Japan Topix Records Best Month Since 1999 on Earnings

Japan’s Topix Index rose, capping its best month in 14 years, as brokerages led the advance after Nomura Holdings Inc.’s quarterly profit more-than-tripled to the highest in seven years.

Nomura, the nation’s largest brokerage, climbed 4.1 percent as brokerage commissions and investment banking fees jumped. Mitsui O.S.K. Lines Ltd., Japan’s second biggest shipping line by revenue, gained 3.9 percent after saying it will return to profit this fiscal year. Robot maker Fanuc Corp. plunged 5.6 percent after saying operating profit fell, contributing the most to the decline in the Nikkei 225 Stock Average.

The Topix gained 0.3 percent to close at 1,165.13 in Tokyo, with about five stocks rising for every three that fell. It gained 13 percent this month, the best monthly rally since March 1999. The Nikkei 225 fell 0.2 percent to 13,860.86.

“We can expect some profit growth in domestic shares tied to government stimulus measures, if not as much as in exporters,” said Masaru Hamasaki, a senior strategist at Tokyo-based Sumitomo Mitsui Asset Management Co., which manages about 10.2 trillion yen ($104 billion) in assets. “We may see a correction in Japanese stocks any time, and I don’t think the stocks are cheap in terms of valuation.”

Japanese markets were closed yesterday for a public holiday. The Topix advanced 61 percent from mid-November as Prime Minister Shinzo Abe and central bank Governor Haruhiko Kuroda pledged to defeat 15 years of deflation.

The gauge traded at 17.4 times estimated earnings, compared with 14.4 for the Standard & Poor’s 500 Index and 12.9 for the Stoxx Europe 600 Index, according to data compiled by Bloomberg.

Of the 251 companies on the 1,711-member Topix that have reported annual earnings since April 1, and for which Bloomberg has estimates, 146 have beat projections.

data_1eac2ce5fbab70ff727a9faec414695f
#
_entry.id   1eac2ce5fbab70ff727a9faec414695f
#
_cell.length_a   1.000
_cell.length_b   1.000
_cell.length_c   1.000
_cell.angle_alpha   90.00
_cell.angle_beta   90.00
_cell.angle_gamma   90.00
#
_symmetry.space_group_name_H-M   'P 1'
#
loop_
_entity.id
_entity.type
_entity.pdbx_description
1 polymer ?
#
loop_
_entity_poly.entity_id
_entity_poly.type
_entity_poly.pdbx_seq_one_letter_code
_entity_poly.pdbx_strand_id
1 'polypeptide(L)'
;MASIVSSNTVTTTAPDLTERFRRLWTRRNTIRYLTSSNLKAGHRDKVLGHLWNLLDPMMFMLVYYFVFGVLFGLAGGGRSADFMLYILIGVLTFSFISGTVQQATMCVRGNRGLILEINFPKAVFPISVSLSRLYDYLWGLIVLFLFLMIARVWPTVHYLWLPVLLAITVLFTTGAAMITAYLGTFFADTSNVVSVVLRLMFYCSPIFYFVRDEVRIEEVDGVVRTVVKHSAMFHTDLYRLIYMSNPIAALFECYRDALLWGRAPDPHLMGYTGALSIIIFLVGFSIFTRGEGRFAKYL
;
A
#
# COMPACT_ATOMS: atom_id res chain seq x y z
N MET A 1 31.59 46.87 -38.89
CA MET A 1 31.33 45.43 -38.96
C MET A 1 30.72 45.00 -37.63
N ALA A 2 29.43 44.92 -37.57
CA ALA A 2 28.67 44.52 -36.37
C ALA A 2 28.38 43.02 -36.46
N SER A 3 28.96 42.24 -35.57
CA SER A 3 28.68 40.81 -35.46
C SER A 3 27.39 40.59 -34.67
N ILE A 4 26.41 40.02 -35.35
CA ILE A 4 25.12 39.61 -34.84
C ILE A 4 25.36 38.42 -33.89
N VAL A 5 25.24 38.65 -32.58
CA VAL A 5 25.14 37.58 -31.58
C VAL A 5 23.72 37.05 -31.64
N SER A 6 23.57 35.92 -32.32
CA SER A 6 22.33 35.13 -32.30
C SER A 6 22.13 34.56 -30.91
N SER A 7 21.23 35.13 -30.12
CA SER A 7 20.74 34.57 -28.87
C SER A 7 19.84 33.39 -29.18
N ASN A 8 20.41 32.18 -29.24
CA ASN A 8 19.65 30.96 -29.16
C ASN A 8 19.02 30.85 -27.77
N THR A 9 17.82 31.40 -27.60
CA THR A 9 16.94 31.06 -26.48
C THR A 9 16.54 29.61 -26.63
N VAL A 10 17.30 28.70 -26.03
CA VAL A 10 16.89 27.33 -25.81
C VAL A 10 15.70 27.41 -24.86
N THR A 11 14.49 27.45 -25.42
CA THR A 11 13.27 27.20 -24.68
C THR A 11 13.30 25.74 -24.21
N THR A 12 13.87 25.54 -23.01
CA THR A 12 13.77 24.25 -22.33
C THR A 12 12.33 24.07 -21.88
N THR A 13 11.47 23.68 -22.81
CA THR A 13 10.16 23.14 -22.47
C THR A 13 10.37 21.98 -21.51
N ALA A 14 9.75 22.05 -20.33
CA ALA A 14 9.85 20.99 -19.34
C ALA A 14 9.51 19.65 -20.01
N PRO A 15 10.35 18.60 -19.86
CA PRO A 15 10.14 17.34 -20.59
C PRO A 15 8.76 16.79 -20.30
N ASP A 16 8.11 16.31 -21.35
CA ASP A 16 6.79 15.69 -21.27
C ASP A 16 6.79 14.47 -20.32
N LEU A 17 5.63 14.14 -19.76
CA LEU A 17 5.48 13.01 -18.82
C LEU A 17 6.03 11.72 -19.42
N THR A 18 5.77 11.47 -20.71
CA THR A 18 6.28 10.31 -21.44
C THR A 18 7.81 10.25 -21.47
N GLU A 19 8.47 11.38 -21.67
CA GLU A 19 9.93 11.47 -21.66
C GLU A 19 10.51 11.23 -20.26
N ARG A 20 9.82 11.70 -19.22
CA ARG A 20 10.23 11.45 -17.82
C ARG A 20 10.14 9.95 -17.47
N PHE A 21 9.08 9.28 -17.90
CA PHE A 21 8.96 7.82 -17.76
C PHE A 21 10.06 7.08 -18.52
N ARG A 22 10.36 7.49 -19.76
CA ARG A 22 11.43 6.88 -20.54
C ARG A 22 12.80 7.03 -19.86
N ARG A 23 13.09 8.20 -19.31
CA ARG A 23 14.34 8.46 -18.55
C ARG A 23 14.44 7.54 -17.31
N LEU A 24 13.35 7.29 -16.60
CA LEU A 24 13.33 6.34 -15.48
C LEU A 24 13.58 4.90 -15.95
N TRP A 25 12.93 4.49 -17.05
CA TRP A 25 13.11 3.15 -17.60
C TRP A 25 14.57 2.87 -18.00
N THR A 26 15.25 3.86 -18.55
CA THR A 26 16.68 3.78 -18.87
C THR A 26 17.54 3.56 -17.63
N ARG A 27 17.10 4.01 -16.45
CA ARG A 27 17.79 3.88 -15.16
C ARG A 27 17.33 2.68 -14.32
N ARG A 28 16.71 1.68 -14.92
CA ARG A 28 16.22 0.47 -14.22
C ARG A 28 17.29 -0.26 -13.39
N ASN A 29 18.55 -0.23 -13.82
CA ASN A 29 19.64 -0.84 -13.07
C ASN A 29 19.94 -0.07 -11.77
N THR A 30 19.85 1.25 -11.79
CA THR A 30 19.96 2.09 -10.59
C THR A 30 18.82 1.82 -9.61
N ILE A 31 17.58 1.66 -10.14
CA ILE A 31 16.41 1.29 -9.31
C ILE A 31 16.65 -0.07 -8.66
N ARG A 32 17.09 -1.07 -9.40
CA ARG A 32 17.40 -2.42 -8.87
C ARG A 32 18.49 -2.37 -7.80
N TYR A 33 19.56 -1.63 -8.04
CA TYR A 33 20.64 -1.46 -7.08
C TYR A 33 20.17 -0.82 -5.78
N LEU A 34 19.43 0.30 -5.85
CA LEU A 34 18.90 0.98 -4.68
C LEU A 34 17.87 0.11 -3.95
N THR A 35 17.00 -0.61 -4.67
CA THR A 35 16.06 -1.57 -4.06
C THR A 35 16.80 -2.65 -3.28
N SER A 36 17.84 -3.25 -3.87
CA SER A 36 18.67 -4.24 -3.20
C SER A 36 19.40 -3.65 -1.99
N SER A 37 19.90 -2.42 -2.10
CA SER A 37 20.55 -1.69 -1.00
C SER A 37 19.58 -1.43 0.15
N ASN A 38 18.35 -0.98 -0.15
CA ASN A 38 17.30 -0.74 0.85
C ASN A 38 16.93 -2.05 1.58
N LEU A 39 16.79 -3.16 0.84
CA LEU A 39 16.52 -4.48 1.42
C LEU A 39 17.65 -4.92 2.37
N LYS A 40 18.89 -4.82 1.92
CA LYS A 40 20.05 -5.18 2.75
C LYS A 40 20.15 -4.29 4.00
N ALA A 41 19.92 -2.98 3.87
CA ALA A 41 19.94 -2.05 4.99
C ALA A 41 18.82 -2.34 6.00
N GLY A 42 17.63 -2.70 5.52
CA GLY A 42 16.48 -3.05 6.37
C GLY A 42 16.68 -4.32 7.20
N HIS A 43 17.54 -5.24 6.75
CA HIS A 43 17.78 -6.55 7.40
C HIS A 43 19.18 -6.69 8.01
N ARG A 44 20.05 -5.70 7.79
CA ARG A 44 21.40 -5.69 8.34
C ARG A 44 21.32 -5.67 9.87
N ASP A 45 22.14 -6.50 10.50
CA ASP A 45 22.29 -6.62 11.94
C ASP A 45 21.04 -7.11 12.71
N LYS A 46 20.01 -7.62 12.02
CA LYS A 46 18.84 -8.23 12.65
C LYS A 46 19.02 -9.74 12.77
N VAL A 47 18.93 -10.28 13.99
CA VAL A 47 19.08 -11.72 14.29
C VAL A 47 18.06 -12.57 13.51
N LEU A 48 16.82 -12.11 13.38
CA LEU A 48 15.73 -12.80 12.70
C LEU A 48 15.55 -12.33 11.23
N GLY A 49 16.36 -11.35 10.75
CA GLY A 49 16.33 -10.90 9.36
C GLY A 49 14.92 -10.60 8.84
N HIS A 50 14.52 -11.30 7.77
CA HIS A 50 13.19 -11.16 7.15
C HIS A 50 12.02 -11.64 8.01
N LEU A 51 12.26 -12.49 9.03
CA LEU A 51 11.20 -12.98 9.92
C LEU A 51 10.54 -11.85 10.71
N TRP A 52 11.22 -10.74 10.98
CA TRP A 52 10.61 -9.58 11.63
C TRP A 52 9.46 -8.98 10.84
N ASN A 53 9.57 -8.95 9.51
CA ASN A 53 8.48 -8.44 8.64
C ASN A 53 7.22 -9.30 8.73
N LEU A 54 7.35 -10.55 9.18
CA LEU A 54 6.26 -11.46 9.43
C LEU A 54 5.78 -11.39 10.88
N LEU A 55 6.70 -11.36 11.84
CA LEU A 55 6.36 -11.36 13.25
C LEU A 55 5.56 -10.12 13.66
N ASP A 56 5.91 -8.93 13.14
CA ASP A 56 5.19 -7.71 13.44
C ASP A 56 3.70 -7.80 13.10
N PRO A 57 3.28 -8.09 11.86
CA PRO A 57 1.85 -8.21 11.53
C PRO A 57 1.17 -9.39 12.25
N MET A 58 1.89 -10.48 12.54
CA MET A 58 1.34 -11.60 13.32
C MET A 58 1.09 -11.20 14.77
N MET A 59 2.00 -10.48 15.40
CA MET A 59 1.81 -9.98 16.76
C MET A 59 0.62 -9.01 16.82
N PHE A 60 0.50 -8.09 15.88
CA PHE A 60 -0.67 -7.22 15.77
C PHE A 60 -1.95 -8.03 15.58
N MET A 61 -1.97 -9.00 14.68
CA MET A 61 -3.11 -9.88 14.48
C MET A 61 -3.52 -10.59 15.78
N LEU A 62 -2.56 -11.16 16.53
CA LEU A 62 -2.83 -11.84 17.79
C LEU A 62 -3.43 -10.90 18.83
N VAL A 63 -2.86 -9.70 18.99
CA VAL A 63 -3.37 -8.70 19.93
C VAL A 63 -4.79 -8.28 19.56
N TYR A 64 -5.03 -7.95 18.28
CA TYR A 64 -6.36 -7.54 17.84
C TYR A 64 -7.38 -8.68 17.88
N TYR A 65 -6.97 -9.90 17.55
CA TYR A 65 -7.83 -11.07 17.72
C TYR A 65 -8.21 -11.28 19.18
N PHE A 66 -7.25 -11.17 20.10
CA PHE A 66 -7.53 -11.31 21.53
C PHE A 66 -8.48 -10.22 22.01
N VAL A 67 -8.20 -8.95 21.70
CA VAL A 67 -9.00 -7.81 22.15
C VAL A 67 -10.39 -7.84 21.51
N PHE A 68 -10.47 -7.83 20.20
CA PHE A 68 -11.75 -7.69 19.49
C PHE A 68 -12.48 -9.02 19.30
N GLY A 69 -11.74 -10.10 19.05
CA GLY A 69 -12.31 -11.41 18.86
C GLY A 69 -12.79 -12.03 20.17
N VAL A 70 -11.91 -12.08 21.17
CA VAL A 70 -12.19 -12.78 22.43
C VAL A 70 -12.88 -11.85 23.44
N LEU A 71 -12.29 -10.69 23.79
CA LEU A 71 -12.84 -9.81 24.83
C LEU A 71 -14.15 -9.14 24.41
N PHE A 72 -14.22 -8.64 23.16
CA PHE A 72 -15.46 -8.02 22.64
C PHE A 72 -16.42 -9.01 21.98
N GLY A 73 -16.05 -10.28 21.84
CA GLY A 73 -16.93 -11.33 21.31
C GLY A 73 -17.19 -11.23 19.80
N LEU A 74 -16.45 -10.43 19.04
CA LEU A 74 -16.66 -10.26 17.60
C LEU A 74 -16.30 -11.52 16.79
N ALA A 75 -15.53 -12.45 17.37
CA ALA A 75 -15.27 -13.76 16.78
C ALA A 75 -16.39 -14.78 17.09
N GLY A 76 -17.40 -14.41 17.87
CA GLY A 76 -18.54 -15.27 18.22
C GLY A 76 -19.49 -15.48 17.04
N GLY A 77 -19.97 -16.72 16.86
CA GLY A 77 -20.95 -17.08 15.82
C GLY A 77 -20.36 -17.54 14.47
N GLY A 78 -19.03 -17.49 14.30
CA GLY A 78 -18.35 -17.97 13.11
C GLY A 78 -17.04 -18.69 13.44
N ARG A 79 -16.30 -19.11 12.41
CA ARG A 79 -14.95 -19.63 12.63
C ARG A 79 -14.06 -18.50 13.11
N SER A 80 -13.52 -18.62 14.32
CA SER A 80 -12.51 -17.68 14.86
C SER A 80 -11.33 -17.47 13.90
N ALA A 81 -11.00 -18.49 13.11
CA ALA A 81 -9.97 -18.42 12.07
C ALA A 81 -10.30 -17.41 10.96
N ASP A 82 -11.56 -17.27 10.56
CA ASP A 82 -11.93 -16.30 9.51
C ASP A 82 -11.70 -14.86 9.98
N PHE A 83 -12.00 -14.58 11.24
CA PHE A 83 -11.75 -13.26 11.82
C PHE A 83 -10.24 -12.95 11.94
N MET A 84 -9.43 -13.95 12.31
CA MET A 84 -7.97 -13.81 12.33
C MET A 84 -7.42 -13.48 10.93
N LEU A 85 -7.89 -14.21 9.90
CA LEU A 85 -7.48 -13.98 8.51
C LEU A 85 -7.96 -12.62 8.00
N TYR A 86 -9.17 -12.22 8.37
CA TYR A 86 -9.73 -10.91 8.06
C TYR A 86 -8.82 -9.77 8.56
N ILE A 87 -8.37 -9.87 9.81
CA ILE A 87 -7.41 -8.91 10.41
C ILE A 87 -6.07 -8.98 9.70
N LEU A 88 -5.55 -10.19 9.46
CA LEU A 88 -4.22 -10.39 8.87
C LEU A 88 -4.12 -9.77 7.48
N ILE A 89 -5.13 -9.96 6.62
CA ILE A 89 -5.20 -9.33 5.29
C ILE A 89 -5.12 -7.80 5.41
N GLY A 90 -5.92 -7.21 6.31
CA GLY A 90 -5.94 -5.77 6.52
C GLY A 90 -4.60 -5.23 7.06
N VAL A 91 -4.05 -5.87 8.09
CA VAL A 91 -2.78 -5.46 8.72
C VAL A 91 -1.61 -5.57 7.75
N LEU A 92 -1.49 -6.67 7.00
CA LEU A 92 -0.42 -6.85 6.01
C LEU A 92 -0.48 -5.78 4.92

Nomura Earnings

Nomura advanced 4.1 percent to 793 yen, leading gains among brokerages. Net income rose to 82.4 billion yen ($840 million) for the three months ended March 31, from 22.1 billion yen a year earlier, Nomura said on April 26. The result exceeded the 56 billion yen average estimate of nine analysts.

SBI Holdings Inc., the best performing stock on the MSCI Asia Pacific Index this year, surged 16 percent to 1,886 yen, rising the most on the Topix Securities Index. Daiwa Securities Group Inc.,the second largest brokerage, rose 5 percent to 863 yen.

Mitsui O.S.K. added 3.9 percent to 405 yen after forecasting a net profit of 50 billion yen this fiscal year as a weaker yen boosts earnings from dollar-based contracts. The Japanese currency has plunged 19 percent over the past six months, the worst performance among the 10 developed-market currencies tracked by the Bloomberg Correlation Weighted Indexes.

Fanuc Plunges

Fanuc plunged 5.6 percent to 14,700 yen, the biggest retreat since Jan. 28, after reporting a 17 percent drop in operating profit in the year ended March and forecasting declines in first-half sales and profits.

Fanuc is the second heaviest weighted stock in the Nikkei 225. The benchmark gauge is being influenced more than at any time in the last 12 years by the movements of a single company, clothier Fast Retailing, which makes up about 10 percent of the gauge.

Honda Motor Co., Japan’s second largest carmaker by market value, fell 3.4 percent to 3,875 yen. Net income will probably rise 58 percent to 580 billion yen in the 12 months ending March 2014, Honda said April 26. Though the profit forecast missed the average analyst estimate compiled by Bloomberg, Honda’s revenue projection exceeded estimates.

Ricoh, a maker of office automation equipment, slumped 8.4 percent to 1,086 yen after posting net income of 32.5 billion yen for the year ended March below its own estimate. The stock fell the most since March 2011.

The Nikkei Stock Average Volatility Index slid 1.3 percent to 25.25, indicating traders expect a swing of about 7.2 percent on the benchmark gauge over the next 30 days. Trading volume on the Nikkei was about 9 percent below the 30-day average.

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